Transport Canada Civil Aviation (TCCA) is the Civil Aviation Directorate[1] that promotes the safety of the national air transportation system through its regulatory framework and oversight activities. As part of the regulatory framework, TCCA develops policies, guidelines, regulations, standards, and educational materials to advance civil aviation safety in Canada. The issue in this policy is the delay in approvals of Supplemental Type Certificates (STCs) and Technical Standard Orders (TSOs). The TCCA, through oversight activities, verify that the aviation industry complies with the regulatory framework through certifications, assessments, validations, inspections, and enforcement.

The issue arising is that some regions are far busier than others. Requests for approval arriving from outside Canada are handled on a first-come, first-served basis, i.e., US. Requests from within Canada must be handled within the geographic region where the company is based which files the approval request.

This has a two-pronged negative effect on Canadian companies, especially in BC (Pacific Region) where the back-ups are lengthy. Foreign companies have an edge in the market over Canadian companies; and Canadian companies are being driven to open satellite offices in the U.S. from which to file paperwork in order to receive approvals in a timely manner.


Supplemental Type Certificates – STC

TCCA issues Type Certificates for Canadian-designed aeronautical products to certify that the product complies with the appropriate airworthiness standards. Hundreds of aviation-related companies produce products under some of the strictest controls in manufacturing today, incurring research and development (R&D) costs, high-paid staff costs and the costs of testing. Approval certificates are a critical final step in the process. Delays in the Pacific Region have been growing for the last decade, from a variety of reasons: chronic understaffing; change in directors; lack of resources; increase in requests for approvals.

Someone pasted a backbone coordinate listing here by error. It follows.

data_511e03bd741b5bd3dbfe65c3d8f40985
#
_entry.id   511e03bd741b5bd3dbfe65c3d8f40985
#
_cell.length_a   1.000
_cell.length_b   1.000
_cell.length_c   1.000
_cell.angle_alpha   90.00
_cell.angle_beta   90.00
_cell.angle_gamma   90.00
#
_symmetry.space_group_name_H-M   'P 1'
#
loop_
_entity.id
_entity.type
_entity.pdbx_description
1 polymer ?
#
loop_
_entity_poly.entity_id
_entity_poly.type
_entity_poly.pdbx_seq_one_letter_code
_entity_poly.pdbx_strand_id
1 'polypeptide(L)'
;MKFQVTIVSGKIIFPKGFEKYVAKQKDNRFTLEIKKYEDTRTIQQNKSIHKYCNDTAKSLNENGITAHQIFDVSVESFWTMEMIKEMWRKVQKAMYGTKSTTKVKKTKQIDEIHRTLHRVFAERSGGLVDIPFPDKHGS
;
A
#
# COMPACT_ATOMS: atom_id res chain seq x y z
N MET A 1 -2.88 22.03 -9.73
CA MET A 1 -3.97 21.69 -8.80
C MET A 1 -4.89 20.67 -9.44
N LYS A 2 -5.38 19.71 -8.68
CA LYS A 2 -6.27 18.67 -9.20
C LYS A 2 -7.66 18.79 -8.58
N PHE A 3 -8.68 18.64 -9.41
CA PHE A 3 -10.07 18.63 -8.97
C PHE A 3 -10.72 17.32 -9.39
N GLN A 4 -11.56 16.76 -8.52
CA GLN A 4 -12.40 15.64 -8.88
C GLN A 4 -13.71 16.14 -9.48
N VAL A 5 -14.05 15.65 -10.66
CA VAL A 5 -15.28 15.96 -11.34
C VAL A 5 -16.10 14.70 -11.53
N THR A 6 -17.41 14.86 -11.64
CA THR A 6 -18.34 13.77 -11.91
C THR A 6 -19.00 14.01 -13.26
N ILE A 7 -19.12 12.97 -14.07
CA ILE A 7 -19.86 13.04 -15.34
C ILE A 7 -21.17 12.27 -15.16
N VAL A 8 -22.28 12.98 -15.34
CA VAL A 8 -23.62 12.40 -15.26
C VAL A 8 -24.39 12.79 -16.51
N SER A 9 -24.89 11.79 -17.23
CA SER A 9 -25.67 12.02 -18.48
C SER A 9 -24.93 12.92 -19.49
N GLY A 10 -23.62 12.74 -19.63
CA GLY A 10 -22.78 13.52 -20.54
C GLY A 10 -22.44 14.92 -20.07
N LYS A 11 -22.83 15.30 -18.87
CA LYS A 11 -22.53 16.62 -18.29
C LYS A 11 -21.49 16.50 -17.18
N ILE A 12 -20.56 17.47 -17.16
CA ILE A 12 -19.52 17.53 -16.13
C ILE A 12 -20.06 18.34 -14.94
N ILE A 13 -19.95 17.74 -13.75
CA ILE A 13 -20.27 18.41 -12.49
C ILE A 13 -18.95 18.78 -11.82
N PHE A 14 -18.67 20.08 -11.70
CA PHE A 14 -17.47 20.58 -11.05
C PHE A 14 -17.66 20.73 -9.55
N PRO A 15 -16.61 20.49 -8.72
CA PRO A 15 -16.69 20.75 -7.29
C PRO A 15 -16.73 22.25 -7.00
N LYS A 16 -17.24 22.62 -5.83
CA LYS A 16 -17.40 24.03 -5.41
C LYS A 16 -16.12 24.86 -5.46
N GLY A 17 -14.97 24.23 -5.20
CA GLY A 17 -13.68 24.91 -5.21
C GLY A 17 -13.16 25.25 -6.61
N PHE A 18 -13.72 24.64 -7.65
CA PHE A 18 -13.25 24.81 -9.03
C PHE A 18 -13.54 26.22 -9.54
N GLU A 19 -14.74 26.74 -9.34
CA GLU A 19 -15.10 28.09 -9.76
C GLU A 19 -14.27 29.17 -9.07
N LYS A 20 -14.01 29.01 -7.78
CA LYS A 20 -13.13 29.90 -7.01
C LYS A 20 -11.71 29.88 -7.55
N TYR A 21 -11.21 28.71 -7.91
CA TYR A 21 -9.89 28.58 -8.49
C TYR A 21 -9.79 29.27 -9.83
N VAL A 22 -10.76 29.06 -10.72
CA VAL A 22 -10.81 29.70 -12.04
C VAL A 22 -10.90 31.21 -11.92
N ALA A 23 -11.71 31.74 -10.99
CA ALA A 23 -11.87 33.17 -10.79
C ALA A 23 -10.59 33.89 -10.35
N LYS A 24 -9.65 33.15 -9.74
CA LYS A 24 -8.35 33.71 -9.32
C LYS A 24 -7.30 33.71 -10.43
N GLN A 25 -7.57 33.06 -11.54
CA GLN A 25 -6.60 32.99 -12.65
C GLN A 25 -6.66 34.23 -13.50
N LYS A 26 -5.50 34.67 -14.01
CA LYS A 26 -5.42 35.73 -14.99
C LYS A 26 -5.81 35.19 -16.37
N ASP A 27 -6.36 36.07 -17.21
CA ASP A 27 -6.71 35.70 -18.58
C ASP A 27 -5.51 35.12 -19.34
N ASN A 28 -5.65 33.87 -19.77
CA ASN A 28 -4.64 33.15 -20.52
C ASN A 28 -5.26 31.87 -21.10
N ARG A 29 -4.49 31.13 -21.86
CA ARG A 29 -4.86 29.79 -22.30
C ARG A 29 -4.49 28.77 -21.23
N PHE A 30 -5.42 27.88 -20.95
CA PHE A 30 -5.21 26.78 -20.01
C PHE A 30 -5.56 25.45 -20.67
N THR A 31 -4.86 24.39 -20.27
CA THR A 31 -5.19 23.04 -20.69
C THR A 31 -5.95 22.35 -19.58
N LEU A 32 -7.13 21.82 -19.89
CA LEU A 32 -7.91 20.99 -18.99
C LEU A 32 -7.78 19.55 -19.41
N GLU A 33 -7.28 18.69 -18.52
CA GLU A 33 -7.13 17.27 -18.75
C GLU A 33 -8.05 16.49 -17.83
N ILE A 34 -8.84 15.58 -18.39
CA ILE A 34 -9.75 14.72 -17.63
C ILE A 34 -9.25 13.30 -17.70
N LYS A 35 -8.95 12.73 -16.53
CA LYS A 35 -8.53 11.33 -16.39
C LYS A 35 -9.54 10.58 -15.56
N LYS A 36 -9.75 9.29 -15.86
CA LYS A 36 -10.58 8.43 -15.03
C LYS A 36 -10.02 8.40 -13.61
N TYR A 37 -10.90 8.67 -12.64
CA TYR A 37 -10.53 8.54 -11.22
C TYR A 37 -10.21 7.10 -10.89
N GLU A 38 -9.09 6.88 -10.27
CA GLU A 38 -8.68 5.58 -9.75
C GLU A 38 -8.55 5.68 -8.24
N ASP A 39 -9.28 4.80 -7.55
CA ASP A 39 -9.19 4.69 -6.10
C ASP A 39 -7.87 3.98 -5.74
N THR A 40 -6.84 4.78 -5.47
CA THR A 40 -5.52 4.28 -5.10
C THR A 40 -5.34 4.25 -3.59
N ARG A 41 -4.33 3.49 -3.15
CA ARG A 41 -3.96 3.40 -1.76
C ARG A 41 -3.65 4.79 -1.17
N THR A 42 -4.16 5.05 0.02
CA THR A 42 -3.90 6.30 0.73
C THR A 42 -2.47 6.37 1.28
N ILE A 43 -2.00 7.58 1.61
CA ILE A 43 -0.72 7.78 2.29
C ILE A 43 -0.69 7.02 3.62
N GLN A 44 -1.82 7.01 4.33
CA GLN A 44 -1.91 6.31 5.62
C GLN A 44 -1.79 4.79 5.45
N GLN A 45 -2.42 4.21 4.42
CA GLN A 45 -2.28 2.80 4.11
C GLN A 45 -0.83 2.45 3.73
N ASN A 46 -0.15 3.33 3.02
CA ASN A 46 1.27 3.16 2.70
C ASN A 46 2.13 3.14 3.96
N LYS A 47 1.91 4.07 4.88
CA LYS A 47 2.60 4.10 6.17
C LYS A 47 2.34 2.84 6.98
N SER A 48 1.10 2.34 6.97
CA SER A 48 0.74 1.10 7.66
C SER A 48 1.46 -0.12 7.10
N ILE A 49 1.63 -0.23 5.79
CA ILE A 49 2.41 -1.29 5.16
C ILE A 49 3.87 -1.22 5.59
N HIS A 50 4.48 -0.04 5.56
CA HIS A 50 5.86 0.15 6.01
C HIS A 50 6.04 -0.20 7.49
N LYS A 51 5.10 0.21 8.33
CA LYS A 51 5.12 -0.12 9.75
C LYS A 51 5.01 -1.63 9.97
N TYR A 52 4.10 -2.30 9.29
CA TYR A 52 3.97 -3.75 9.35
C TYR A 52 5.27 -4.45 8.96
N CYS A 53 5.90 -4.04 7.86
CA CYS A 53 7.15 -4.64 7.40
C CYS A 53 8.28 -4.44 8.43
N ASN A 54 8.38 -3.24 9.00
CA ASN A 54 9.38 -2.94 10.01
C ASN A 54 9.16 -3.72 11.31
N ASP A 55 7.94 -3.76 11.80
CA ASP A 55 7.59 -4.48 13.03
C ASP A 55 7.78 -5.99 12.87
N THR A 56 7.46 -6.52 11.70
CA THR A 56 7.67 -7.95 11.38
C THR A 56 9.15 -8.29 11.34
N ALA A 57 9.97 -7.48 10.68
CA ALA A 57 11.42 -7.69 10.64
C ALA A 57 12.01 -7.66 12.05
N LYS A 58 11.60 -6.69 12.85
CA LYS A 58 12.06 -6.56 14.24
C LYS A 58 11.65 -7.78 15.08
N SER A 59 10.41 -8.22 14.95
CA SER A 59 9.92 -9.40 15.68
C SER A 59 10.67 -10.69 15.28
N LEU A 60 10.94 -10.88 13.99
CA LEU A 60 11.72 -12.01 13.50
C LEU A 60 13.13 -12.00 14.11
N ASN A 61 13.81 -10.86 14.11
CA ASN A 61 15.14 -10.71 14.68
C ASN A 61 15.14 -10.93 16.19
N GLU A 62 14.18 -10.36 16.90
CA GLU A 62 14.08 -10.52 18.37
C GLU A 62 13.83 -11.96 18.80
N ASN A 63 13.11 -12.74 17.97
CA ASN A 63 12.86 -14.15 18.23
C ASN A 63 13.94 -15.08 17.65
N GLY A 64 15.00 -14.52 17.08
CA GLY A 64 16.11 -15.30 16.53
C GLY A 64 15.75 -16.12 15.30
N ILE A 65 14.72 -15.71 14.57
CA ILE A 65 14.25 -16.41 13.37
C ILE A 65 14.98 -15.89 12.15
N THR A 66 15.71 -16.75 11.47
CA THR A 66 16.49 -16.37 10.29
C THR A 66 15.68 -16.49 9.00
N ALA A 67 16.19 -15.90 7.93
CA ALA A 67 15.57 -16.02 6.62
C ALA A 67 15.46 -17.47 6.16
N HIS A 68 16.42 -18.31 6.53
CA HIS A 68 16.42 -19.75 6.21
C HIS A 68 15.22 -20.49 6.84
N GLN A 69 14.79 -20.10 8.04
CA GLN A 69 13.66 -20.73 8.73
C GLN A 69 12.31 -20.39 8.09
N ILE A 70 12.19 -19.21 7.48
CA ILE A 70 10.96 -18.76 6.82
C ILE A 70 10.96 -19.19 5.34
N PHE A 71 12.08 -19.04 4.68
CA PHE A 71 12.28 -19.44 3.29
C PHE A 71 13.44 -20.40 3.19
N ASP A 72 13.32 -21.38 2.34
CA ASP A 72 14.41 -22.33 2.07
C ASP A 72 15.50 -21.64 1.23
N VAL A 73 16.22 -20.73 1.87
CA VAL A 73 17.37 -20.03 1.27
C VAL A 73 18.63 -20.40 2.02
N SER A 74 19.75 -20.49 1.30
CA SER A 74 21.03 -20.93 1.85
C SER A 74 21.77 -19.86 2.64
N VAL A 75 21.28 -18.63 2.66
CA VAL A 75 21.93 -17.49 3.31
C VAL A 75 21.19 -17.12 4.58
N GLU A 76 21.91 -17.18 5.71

TCCA is managed from five regional offices:

Ten years ago, the wait for paperwork was 5-6 weeks. Now, it is 12 weeks and growing. New products are vital to improve a wide range of aircraft performance and maintenance factors.

Technical Standard Order – TSO

The TCCA requires that an applicant for a Canadian Technical Standard Order (CAN-TSO) design approval in respect of an appliance or a part has or shall have access to, the technical capability to conduct the design analyses and tests required to demonstrate the conformity of the appliance or part with its certification basis.[2] Our Canadian-based aviation companies – and there are thirty in the Okanagan, more than 100 in the Lower Mainland, and several others throughout the province – submit application to qualify new products on a year-round basis.

 Many TSO agreements are in place between TCCA and other international bodies, i.e., the EASA (European Union Aviation Safety Agency) and the FAA (U.S.).[3]

This paperwork (both TSOs and STCs) is critical to the economic well-being of Canadian-based aerospace companies, and to the growth of professional level jobs in BC. At least one Okanagan-based company has already decamped altogether to the US (Washington State), in order to remain close to BC markets); rumours also abound of companies planning to open satellite offices as far south as Arizona and California, from which to file paperwork on products researched and designed in Canada.

This is a loss for Canadian business, and adds unnecessary layers of wasted time, increased costs, doubling of regulations and tax and audit reporting, for reasons which can be resolved through TCCA regional assignment flexibility, e.g., utilizing the less-busy Atlantic Region for Pacific Region requests.

The Chamber Recommends

That the Provincial Government represent the needs of BC businesses with the Federal Government by

  1. Requesting that TSOs and STCs be processed to the first regional office that has processing capability, rather than queuing by geographic region; and
  2. Encouraging the Federal government (TCCA) to bring its staffing to levels that meet regional demand to prevent the bleed-off of BC businesses to the US and protect BC jobs.
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[2] Canada, Aviation: Schedule V, Aeronautical Product Approvals, Canada:

[3] Reciprocal Acceptance of TSOs;